Advertisement
Opinion
|
Guest Column
Why you should support Tampa Bay businesses as they recover from COVID-19 | Column
Businesses led by women and minorities have felt the impact the most — yet another reminder that whenever crises hit, it’s always the most vulnerable who are hardest hit, write Facebook’s Sheryl Sandberg and and the president of the Tampa Bay Chamber of Commerce.
Students on a field trip from West Jacksonville Elementary School in Jacksonville watch a Peterbrooke Chocolatier employee pour chocolate over popcorn at the Peterbrooke factory in Jacksonville. Jennifer Hill owns a Peterbrooke Chocolatier franchise in downtown Tampa.
Students on a field trip from West Jacksonville Elementary School in Jacksonville watch a Peterbrooke Chocolatier employee pour chocolate over popcorn at the Peterbrooke factory in Jacksonville. Jennifer Hill owns a Peterbrooke Chocolatier franchise in downtown Tampa. [ TANNEHILL, STUART | Associated Press ]
Published Jun. 15

The pandemic has been devastating for small businesses across the state. When Facebook surveyed hundreds of small business leaders across Florida in February, half said sales were down on the same time last year, and nearly a third said they’d cut jobs because of the pandemic.

Facebook chief operating officer Sheryl Sandberg
Facebook chief operating officer Sheryl Sandberg

Businesses led by women and minorities have felt the impact the most — yet another reminder that whenever crises hit, it’s always the most vulnerable who are hardest hit. Across the United States, women-run companies closed at a higher rate than those run by men, and Black, Asian-American, and Hispanic businesses have felt the pain the most. In Florida, more than half of minority-led businesses reported a drop in sales compared to the previous year — 7 percentage points higher than other small businesses.

Many businesses stayed open by going digital — setting up online ordering and delivery, creating new products, and reaching customers through social media. For some, making the shift online has been a huge success.

Bob Rohrlack is president and CEO of the Tampa Bay Chamber.
Bob Rohrlack is president and CEO of the Tampa Bay Chamber. [ Tampa Bay Chamber ]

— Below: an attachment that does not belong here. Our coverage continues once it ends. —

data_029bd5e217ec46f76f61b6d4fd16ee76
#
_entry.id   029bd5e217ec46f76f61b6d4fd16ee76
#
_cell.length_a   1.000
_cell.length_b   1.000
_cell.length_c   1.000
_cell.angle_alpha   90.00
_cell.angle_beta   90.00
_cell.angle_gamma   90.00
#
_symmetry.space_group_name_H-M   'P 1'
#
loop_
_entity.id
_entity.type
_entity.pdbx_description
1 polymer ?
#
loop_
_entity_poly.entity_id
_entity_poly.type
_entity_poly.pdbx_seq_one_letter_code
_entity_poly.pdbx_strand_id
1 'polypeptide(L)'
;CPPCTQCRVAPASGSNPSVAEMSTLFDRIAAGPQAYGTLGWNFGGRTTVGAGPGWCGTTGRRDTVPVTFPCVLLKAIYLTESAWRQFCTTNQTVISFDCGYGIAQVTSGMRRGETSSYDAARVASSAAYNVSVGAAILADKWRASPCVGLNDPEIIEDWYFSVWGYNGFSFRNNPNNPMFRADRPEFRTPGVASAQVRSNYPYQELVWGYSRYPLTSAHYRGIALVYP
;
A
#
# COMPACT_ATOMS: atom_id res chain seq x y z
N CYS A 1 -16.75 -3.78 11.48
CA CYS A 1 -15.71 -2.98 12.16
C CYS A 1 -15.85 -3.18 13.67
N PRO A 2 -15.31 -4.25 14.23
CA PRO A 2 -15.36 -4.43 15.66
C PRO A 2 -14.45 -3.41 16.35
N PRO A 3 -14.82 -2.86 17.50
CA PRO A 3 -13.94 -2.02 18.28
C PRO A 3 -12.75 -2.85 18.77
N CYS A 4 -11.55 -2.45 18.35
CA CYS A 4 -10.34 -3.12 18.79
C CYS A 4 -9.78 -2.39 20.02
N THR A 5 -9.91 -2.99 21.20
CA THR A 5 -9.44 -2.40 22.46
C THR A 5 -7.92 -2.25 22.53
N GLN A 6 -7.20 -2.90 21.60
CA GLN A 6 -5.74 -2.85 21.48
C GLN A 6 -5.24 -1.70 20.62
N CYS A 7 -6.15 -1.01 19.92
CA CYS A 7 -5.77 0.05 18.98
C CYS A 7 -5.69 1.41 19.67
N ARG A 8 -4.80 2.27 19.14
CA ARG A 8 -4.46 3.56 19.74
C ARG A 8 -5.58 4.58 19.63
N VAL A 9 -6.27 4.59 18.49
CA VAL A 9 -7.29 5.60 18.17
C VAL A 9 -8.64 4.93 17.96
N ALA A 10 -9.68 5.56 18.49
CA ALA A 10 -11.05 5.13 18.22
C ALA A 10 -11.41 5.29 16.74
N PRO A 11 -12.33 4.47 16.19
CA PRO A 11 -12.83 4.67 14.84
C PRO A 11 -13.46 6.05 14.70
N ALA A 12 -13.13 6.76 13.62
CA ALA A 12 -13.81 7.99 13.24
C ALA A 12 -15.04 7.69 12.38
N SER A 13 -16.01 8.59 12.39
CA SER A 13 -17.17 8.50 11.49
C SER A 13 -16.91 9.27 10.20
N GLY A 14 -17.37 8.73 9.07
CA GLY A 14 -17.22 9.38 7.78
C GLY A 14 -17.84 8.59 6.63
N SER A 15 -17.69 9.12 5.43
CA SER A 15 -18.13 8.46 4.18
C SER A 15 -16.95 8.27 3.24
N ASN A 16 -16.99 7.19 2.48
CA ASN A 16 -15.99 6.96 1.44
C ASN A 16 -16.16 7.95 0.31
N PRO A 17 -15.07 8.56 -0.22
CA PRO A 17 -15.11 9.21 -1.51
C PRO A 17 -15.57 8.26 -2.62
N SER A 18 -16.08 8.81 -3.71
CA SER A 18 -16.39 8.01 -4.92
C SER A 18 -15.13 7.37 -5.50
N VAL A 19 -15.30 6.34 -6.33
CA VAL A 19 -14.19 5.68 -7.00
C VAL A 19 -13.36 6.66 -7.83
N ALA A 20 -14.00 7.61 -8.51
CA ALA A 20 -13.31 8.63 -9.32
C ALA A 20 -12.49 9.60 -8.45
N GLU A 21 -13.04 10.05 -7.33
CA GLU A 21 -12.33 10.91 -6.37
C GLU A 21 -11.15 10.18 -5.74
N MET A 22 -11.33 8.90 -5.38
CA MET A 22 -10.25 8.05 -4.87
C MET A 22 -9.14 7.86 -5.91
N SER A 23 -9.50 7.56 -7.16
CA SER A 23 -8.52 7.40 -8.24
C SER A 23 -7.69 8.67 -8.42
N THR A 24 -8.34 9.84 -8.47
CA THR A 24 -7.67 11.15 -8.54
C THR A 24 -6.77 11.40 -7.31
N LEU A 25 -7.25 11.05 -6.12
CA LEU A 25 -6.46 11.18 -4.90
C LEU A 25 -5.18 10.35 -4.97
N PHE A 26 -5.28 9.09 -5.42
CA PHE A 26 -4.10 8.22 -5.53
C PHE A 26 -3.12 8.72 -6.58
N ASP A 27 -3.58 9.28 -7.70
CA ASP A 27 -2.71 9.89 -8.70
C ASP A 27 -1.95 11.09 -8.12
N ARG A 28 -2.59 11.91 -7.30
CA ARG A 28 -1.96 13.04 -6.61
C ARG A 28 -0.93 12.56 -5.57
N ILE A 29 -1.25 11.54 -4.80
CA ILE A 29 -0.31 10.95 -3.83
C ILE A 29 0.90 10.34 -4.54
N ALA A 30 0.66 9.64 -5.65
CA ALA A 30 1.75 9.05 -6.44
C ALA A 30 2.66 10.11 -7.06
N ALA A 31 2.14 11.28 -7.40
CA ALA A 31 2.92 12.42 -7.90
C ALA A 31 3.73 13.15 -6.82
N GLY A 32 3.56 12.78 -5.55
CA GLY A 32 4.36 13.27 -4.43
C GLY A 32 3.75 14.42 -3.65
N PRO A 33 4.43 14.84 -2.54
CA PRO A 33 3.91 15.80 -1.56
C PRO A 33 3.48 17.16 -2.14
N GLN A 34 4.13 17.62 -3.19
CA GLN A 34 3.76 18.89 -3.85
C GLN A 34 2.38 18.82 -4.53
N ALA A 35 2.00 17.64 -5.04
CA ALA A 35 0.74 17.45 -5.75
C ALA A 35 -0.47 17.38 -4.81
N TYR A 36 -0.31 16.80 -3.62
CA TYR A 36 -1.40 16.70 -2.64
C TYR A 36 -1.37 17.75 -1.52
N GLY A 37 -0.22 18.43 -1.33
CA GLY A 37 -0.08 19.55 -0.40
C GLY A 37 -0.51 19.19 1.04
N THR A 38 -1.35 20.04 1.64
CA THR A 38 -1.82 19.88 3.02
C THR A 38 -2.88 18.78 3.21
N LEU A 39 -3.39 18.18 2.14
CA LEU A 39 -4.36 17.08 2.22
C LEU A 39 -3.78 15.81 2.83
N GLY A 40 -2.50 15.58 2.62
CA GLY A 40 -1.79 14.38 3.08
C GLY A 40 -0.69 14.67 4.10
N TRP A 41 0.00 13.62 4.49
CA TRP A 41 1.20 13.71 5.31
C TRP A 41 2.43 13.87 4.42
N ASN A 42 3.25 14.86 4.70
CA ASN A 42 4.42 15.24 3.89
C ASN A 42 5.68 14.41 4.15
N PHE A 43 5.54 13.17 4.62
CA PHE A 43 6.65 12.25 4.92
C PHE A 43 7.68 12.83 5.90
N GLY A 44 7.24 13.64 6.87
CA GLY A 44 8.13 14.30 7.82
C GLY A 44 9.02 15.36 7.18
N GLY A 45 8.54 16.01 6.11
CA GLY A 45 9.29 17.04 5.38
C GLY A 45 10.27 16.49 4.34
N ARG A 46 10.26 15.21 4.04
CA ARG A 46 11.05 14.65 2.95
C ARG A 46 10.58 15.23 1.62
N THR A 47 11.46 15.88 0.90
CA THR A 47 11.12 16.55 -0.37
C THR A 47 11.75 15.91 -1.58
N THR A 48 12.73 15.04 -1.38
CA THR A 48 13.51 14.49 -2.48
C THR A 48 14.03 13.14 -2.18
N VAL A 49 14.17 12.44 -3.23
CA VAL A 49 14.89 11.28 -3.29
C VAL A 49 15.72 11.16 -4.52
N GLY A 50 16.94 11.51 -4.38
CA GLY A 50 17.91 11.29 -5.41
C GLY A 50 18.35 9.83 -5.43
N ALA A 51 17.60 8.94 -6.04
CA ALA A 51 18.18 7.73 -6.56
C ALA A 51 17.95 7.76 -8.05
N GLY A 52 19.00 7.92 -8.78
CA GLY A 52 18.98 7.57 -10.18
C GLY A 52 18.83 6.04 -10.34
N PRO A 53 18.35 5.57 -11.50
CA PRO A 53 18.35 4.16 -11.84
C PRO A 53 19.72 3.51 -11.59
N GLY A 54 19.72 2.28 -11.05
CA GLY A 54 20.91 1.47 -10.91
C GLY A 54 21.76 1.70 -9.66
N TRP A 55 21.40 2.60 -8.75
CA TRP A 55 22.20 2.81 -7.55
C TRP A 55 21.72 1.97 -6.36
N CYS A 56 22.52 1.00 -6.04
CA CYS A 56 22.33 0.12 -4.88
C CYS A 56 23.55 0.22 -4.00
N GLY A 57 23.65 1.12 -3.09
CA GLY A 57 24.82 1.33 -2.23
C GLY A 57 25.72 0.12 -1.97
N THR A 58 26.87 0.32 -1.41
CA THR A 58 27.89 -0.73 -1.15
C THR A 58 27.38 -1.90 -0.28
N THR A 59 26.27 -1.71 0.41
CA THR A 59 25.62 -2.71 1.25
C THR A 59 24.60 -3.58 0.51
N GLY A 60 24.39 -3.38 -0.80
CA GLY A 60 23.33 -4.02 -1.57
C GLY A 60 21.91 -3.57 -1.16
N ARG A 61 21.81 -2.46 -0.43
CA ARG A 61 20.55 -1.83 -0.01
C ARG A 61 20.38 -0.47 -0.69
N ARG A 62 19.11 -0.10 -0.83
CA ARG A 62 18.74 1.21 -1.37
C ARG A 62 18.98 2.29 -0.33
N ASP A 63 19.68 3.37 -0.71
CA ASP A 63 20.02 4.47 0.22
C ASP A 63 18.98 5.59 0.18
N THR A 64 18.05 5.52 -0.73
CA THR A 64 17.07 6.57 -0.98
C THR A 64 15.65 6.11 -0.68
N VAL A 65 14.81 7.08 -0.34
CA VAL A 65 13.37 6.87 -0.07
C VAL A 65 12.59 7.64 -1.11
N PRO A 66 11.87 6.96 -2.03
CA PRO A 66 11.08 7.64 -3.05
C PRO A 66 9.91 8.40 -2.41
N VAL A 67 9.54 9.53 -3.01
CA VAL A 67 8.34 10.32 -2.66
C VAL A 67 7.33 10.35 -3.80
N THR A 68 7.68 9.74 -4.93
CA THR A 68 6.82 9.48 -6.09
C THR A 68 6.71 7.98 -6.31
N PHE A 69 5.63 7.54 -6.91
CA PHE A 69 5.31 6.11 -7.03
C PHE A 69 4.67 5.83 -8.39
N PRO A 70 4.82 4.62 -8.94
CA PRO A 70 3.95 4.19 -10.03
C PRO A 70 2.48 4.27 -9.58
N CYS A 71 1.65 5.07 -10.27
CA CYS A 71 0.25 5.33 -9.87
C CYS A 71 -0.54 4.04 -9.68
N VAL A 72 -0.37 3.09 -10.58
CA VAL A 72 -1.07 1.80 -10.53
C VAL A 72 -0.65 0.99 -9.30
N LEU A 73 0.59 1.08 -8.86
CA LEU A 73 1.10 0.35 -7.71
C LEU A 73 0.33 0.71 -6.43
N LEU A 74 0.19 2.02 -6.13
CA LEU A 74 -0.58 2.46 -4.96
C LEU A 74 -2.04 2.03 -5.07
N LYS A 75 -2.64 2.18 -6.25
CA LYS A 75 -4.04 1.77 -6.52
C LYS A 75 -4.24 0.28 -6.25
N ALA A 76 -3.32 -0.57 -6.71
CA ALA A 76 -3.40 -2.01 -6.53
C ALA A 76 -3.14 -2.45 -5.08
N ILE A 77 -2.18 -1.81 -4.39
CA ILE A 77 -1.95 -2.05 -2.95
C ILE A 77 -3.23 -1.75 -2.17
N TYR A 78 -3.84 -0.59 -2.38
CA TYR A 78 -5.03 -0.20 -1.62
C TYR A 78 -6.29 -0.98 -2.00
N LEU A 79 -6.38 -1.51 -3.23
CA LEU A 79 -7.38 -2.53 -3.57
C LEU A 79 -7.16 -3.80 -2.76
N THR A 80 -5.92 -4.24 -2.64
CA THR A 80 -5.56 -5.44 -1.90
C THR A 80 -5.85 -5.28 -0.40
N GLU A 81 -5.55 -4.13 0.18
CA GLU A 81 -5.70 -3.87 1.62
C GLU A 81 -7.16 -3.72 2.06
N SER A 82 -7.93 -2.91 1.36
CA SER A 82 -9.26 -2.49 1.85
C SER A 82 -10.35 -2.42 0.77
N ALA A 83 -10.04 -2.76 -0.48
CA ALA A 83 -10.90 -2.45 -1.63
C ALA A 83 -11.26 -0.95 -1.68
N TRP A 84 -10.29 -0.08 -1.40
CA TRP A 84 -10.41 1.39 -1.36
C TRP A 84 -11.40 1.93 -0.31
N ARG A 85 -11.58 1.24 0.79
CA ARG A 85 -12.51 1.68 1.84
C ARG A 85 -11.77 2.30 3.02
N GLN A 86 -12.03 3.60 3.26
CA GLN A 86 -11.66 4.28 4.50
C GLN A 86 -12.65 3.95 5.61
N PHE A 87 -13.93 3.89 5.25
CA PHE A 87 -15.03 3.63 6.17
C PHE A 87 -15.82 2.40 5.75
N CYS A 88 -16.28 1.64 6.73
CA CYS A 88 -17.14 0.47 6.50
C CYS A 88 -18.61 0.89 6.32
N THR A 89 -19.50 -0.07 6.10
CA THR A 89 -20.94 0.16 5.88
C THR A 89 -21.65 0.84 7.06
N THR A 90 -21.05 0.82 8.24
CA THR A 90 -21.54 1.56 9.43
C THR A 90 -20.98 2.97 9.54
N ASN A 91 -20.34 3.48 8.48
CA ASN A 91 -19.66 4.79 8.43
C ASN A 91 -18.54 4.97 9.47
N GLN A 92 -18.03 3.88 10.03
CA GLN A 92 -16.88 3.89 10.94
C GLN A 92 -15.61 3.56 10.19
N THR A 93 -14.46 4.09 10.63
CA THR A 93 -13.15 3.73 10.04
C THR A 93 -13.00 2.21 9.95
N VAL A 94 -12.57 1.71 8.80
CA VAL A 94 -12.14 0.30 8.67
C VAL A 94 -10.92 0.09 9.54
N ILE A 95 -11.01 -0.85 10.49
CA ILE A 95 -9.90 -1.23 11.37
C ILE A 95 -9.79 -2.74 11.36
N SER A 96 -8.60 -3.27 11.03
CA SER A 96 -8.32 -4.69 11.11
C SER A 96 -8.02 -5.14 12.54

That’s what happened for Jennifer Hill, the local franchise owner of Peterbrooke Chocolatier Tampa Downtown. Jennifer worked in education as a business teacher for nearly 20 years, and valued her extra time to focus on her family. With her children heading off to college, Jennifer decided to open her own small business, through a franchise program, so she would not be starting from scratch. While Jennifer’s dream of entrepreneurship was strong, the headwinds of opening a business in the middle of the pandemic were even stronger.

To overcome the obstacles, Jennifer used personalized advertising to find customers for her new small business and invite them to visit her shop to try out her delicious chocolates. Jennifer says that she is a mom who loves chocolate, and wanted to reach other moms who like chocolate within the Tampa area.

Even before the pandemic, more and more people were spending their time and money online, and businesses were increasingly going digital to reach them. What had been a gradual trend accelerated dramatically in 2020 as having a digital storefront, taking online orders, and reaching customers remotely became a necessity for businesses everywhere. The good news is all these things are much easier than they were just a few years ago.

Here are three things every small business can do to be a success online.

  • Establish your digital presence. For many, this is the biggest leap but it needn’t be daunting. Yes, setting up a website can be complicated and expensive. But, in just a few clicks, anyone can set up a Facebook Page or an Instagram Business Profile for free. And when you do, a world of opportunity opens up. You can showcase products, communicate directly with customers, and build a following of people who love what you do. There are even free tools available to make it easy to take orders and sell online.
  • Learn the basics of digital advertising. Some small business owners think advertising is something only big companies can afford — and that used to be true. But with personalized ads you can reach people you think will be interested in your products for just a few dollars. Learning the basics is easy — you can quickly learn how to create effective ads, identify audiences to show them to, and measure your results so you get the most bang for your buck.
  • Know where to get help. There is support out there if you know where to look, whether it’s finding out if you’re eligible for financial support, or where to find training and resources to get to make the most of your digital presence. The Tampa Bay Chamber offers a Business Resource Center. And you can also visit Facebook’s Business Resource Hub – a one stop shop for user friendly resources and trainings.

For entrepreneurs like Jennifer, focusing on reaching people online gave her business a new lease of life. And she is far from alone in finding success online. Facebook’s latest State of Small Business Report found that small businesses that reported higher shares of digital sales were also more likely to have reported more robust sales overall.

After a year filled with hardship and heartbreak for so many, there are reasons to be optimistic for the future. We believe this digital transformation can be at the heart of Tampa’s economic recovery. In 2021, you don’t need anyone’s permission to start a business. Just a good idea and a smart phone.

Sheryl Sandberg is the COO at Facebook and Bob Rohrlack is the President & CEO at the Tampa Bay Chamber of Commerce. They wrote this exclusively for the Tampa Bay Times.